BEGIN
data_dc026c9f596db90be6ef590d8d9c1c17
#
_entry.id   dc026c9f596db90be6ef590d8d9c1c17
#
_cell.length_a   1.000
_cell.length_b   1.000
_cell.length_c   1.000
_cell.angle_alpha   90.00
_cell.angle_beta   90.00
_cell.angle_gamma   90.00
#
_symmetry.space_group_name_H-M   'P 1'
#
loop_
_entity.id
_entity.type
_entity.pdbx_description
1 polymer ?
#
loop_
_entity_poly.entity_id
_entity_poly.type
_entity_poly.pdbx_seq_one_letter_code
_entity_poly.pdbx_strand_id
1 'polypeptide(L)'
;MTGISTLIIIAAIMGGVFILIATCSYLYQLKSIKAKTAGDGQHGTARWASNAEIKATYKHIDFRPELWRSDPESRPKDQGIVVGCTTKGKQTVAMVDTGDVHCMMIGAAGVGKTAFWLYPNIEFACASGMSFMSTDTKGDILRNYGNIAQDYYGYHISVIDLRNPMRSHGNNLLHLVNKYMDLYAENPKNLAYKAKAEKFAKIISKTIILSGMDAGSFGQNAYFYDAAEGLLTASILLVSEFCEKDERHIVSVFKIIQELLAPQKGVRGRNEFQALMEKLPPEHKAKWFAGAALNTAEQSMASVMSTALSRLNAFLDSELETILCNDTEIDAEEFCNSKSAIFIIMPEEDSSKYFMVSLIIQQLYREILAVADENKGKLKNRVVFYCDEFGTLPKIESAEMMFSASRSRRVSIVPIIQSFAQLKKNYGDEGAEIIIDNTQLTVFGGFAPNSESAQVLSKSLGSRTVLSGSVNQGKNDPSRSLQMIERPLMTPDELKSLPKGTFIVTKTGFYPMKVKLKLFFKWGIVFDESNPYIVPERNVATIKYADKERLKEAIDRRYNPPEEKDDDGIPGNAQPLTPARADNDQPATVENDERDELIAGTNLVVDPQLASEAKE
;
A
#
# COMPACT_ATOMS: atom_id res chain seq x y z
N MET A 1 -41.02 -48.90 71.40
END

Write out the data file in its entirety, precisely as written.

data_dc026c9f596db90be6ef590d8d9c1c17
#
_entry.id   dc026c9f596db90be6ef590d8d9c1c17
#
_cell.length_a   1.000
_cell.length_b   1.000
_cell.length_c   1.000
_cell.angle_alpha   90.00
_cell.angle_beta   90.00
_cell.angle_gamma   90.00
#
_symmetry.space_group_name_H-M   'P 1'
#
loop_
_entity.id
_entity.type
_entity.pdbx_description
1 polymer ?
#
loop_
_entity_poly.entity_id
_entity_poly.type
_entity_poly.pdbx_seq_one_letter_code
_entity_poly.pdbx_strand_id
1 'polypeptide(L)'
;MTGISTLIIIAAIMGGVFILIATCSYLYQLKSIKAKTAGDGQHGTARWASNAEIKATYKHIDFRPELWRSDPESRPKDQGIVVGCTTKGKQTVAMVDTGDVHCMMIGAAGVGKTAFWLYPNIEFACASGMSFMSTDTKGDILRNYGNIAQDYYGYHISVIDLRNPMRSHGNNLLHLVNKYMDLYAENPKNLAYKAKAEKFAKIISKTIILSGMDAGSFGQNAYFYDAAEGLLTASILLVSEFCEKDERHIVSVFKIIQELLAPQKGVRGRNEFQALMEKLPPEHKAKWFAGAALNTAEQSMASVMSTALSRLNAFLDSELETILCNDTEIDAEEFCNSKSAIFIIMPEEDSSKYFMVSLIIQQLYREILAVADENKGKLKNRVVFYCDEFGTLPKIESAEMMFSASRSRRVSIVPIIQSFAQLKKNYGDEGAEIIIDNTQLTVFGGFAPNSESAQVLSKSLGSRTVLSGSVNQGKNDPSRSLQMIERPLMTPDELKSLPKGTFIVTKTGFYPMKVKLKLFFKWGIVFDESNPYIVPERNVATIKYADKERLKEAIDRRYNPPEEKDDDGIPGNAQPLTPARADNDQPATVENDERDELIAGTNLVVDPQLASEAKE
;
A
#
# COMPACT_ATOMS: atom_id res chain seq x y z
N MET A 1 -41.02 -48.90 71.40